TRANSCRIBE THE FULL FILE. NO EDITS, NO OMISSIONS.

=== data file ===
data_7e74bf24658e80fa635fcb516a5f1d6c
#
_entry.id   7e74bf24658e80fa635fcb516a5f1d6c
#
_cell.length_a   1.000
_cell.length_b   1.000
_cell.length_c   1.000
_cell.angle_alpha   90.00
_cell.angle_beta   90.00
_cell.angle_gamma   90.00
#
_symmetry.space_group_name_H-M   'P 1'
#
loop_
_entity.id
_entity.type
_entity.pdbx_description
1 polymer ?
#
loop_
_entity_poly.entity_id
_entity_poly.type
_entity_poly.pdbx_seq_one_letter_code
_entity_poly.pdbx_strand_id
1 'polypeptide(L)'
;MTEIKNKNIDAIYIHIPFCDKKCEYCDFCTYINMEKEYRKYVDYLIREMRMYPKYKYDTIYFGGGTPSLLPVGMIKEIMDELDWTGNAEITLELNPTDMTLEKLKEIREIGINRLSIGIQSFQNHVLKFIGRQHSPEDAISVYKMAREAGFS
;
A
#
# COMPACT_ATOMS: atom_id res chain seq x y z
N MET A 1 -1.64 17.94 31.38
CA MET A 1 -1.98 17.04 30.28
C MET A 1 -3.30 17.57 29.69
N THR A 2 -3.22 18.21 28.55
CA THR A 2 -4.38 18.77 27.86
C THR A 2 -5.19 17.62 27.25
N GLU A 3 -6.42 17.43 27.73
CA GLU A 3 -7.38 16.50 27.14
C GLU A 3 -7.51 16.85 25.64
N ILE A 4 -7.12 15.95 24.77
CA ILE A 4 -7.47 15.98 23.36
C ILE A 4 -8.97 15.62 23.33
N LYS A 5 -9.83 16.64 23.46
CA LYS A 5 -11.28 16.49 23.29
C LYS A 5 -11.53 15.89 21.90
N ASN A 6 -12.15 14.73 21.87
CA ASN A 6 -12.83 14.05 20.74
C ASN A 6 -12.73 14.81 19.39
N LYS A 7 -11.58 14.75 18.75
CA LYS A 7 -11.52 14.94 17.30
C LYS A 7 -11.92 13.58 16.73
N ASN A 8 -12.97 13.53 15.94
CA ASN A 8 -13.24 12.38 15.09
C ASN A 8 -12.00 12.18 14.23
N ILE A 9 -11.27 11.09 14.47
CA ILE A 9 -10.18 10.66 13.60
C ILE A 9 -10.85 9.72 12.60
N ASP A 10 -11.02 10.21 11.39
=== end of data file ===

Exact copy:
data_7e74bf24658e80fa635fcb516a5f1d6c
#
_entry.id   7e74bf24658e80fa635fcb516a5f1d6c
#
_cell.length_a   1.000
_cell.length_b   1.000
_cell.length_c   1.000
_cell.angle_alpha   90.00
_cell.angle_beta   90.00
_cell.angle_gamma   90.00
#
_symmetry.space_group_name_H-M   'P 1'
#
loop_
_entity.id
_entity.type
_entity.pdbx_description
1 polymer ?
#
loop_
_entity_poly.entity_id
_entity_poly.type
_entity_poly.pdbx_seq_one_letter_code
_entity_poly.pdbx_strand_id
1 'polypeptide(L)'
;MTEIKNKNIDAIYIHIPFCDKKCEYCDFCTYINMEKEYRKYVDYLIREMRMYPKYKYDTIYFGGGTPSLLPVGMIKEIMDELDWTGNAEITLELNPTDMTLEKLKEIREIGINRLSIGIQSFQNHVLKFIGRQHSPEDAISVYKMAREAGFS
;
A
#
# COMPACT_ATOMS: atom_id res chain seq x y z
N MET A 1 -1.64 17.94 31.38
CA MET A 1 -1.98 17.04 30.28
C MET A 1 -3.30 17.57 29.69
N THR A 2 -3.22 18.21 28.55
CA THR A 2 -4.38 18.77 27.86
C THR A 2 -5.19 17.62 27.25
N GLU A 3 -6.42 17.43 27.73
CA GLU A 3 -7.38 16.50 27.14
C GLU A 3 -7.51 16.85 25.64
N ILE A 4 -7.12 15.95 24.77
CA ILE A 4 -7.47 15.98 23.36
C ILE A 4 -8.97 15.62 23.33
N LYS A 5 -9.83 16.64 23.46
CA LYS A 5 -11.28 16.49 23.29
C LYS A 5 -11.53 15.89 21.90
N ASN A 6 -12.15 14.73 21.87
CA ASN A 6 -12.83 14.05 20.74
C ASN A 6 -12.73 14.81 19.39
N LYS A 7 -11.58 14.75 18.75
CA LYS A 7 -11.52 14.94 17.30
C LYS A 7 -11.92 13.58 16.73
N ASN A 8 -12.97 13.53 15.94
CA ASN A 8 -13.24 12.38 15.09
C ASN A 8 -12.00 12.18 14.23
N ILE A 9 -11.27 11.09 14.47
CA ILE A 9 -10.18 10.66 13.60
C ILE A 9 -10.85 9.72 12.60
N ASP A 10 -11.02 10.21 11.39